This is how we taught Bryan The Rules.
At the time all the boys lived in stalls. So first thing they would all go out. But usually before they went out they would go in to the cross ties for a quick groom, check, what have you. I don’t boot so they are always bare legged but they would get fly sprayed or whatever.
B had a total thing about the cross ties. Well, B had total things about a lot of things but he had a *big* total thing about the cross ties. My cross ties at the time faced the row of stalls. But behind them was a large lawn, with a lake, and ducks, and birds, and frogs, and a driveway. All of these things periodically made NOISES. In Bryanville, NOISE was bad. And noise *behind* you was DEATH. Of course, I am making that up as I have no way of actually knowing that. But that was sure how he acted. Or over reacted, as the case may be.
He would always walk *in* to the cross ties, but halfway around would leap *out* of the cross ties. Of course, since the human leading him in was right there, said human would go flying. Sure, you could muscle him around and push him back in, smacking him on the shoulder and telling him to get over himself. I certainly did that lots and lots of times. But I wanted to fix him, not just bully him. So we had frequent cross tie training sessions that went as follows.
When he would put his head down and keep it down for a second or two or ten, we would take a step toward the cross ties. Up would go the head again, since now he was One Step Closer to DEATH. Self-Preservation Perusal Process Re-Activated SIR! And so we would ask, again, for the head to go down. And we would do this over, and over, and over. One step at a time, head down. Until we were half way in, or part way in, but before we turned around.
But then, rather than make him go all the way in to the cross ties, just before I felt he was thinking LEAP! AVOID DEATH!, I would very quietly back him back out, still requiring that he keep his head down. We would stand for a moment. And then we would just just go to the turnout.
I think this in important. I didn’t always make him go in. I think sometimes that lessons are just not broken down enough for some horses to get. I see people trying to teach a horse to load, and they go on and on and on getting the horse in the trailer, and then he finally goes in and Ah HA! they shut the door and drive off, triumphant. What the heck?! A horse doesn’t want to load, or go in to cross ties, or whatever it is, because they are sure that once they do they will never make it out alive. If you just ask for part of the goal, and then say ‘attaboy!’ and *leave* it, it goes a long way toward showing the horse that while they have to do what we tell them, they also get a break to think about it, to learn the task in small therapeutic doses, and that *starting* a task that they fear doesn’t always end with them forced in to whatever terrible situation they are fearing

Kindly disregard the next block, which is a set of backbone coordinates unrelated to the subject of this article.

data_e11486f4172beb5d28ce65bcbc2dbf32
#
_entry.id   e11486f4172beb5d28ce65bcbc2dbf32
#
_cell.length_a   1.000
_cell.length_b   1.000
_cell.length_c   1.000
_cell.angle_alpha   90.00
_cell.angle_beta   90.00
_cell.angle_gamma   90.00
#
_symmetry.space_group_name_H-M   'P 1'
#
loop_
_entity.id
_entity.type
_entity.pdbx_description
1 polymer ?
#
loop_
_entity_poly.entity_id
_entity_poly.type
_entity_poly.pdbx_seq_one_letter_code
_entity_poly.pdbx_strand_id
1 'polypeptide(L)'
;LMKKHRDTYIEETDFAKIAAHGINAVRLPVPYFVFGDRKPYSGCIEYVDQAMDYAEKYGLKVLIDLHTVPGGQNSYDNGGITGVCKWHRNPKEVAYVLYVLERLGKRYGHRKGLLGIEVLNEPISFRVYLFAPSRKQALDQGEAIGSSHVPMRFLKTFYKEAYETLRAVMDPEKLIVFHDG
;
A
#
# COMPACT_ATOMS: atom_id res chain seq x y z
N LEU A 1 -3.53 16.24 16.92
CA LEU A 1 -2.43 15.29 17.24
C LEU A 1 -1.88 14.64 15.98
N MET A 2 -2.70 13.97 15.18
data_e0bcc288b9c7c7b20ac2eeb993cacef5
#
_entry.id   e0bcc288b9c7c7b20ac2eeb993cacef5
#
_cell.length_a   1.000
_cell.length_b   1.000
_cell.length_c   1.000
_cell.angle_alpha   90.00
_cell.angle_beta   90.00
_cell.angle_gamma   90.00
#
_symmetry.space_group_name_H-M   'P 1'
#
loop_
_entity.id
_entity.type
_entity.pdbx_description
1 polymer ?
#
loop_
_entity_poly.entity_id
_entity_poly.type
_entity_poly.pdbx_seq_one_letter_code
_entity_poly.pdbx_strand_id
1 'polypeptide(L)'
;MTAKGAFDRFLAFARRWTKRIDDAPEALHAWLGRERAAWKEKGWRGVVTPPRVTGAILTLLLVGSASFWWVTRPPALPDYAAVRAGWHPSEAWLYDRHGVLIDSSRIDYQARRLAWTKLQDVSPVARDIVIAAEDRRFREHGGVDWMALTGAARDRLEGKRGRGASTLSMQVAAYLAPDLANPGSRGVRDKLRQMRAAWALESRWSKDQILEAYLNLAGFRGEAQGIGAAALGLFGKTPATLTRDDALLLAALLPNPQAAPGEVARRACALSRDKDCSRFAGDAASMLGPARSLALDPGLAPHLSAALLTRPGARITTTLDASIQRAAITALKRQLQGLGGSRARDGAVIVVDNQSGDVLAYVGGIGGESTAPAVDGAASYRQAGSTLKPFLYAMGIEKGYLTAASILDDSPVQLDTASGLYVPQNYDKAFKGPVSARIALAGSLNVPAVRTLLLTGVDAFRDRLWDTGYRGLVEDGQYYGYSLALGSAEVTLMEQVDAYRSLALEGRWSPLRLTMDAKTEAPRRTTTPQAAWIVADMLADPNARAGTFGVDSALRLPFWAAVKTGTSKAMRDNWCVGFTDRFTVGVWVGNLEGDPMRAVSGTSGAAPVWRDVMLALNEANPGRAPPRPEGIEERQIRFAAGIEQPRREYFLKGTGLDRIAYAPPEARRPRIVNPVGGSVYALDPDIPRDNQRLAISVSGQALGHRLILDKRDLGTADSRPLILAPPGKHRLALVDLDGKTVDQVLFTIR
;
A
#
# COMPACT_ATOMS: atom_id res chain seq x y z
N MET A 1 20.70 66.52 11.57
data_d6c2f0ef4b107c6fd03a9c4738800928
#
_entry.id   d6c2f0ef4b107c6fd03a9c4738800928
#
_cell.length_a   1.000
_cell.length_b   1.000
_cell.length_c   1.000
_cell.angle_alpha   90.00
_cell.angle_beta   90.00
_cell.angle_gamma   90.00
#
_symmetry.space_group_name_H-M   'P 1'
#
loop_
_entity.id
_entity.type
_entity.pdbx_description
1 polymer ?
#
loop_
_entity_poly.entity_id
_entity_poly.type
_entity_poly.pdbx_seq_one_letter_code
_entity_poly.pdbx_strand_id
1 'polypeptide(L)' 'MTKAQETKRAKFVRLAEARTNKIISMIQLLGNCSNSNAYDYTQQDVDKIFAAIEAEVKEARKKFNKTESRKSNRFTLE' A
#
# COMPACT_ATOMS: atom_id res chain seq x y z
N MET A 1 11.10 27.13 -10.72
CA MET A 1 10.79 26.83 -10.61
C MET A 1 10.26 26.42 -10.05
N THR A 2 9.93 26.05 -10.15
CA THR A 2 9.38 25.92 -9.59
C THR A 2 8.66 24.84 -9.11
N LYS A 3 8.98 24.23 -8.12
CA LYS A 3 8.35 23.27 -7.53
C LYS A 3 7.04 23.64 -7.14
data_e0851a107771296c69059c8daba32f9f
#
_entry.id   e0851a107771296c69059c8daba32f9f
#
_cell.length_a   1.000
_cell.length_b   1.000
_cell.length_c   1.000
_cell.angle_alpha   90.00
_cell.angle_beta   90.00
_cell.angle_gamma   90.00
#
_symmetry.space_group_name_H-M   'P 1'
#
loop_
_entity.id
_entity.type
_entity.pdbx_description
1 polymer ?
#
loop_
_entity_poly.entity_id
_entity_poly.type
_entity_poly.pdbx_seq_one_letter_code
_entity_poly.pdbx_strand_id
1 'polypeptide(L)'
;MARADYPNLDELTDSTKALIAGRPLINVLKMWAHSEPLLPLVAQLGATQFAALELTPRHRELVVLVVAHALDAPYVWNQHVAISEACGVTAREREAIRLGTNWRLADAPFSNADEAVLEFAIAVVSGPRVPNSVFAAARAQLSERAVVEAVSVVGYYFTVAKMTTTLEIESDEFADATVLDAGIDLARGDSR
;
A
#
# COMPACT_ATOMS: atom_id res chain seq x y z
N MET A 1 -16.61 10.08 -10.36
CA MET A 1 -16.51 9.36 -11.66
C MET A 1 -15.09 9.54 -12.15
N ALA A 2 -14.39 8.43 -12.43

So that’s what we did. Just part way in, and then out. And then done.
I have learned with Dini, that no amount of pressure can make him do what he isn't ready to do. Just last month I was ground driving him around the barn property and we came to the stream. Now I have lead him over this stream a few times so I was thinking "no problem": he would not cross the stream. It was about 90 degrees and humid and all I wanted to do was finish our lesson. I yelled; I slapped him hard with the reins; I smacked him with the whip; all to no avail he wasn't budging. He would keep backing up and then I had to turn him, and straigten him and face him toward the stream again. Finally I had to stop because we were both soaked in sweat and my heart was beating way too fast; had I continued I would have passed out. So I lead him into the stream so he could soak his feet and lower his body temp, while I sat down on a large rock and waited for my heart to stop pounding and my own temp to lower. Then I calmly walked him across the stream and back thru it again to our starting point. Then I asked him once more to ground drive across the stream, which he did with no hesitation. Consequently, I now understand that I cannot force this gelding (with a stallion attitude) to do anything before HE is ready. With Dini one must play the waiting game. If I had just waited for him to decide about the stream he would have eventually gone across, because his food, water, and buds were across the steam, up the hill at the barn; stupid he isn't....now ME sometimes yes. But that's how you learn. I should have remembered the trailer. When you load Dini, you need to line him up straight, then ask him to go forward, then you WAIT a few minutes for him to check it out and decide and then he calmly walks in. But you can't force him: no way, no how.ReplyDelete
Such an excellent story and point Elaine, thank you. Some horses just need to think about things for a moment or two. Its an easy thing to forget, but can make or break a ride or lesson for sure. Make Haste Slowly is true for many things, but particularly for our work with our horses >;->Delete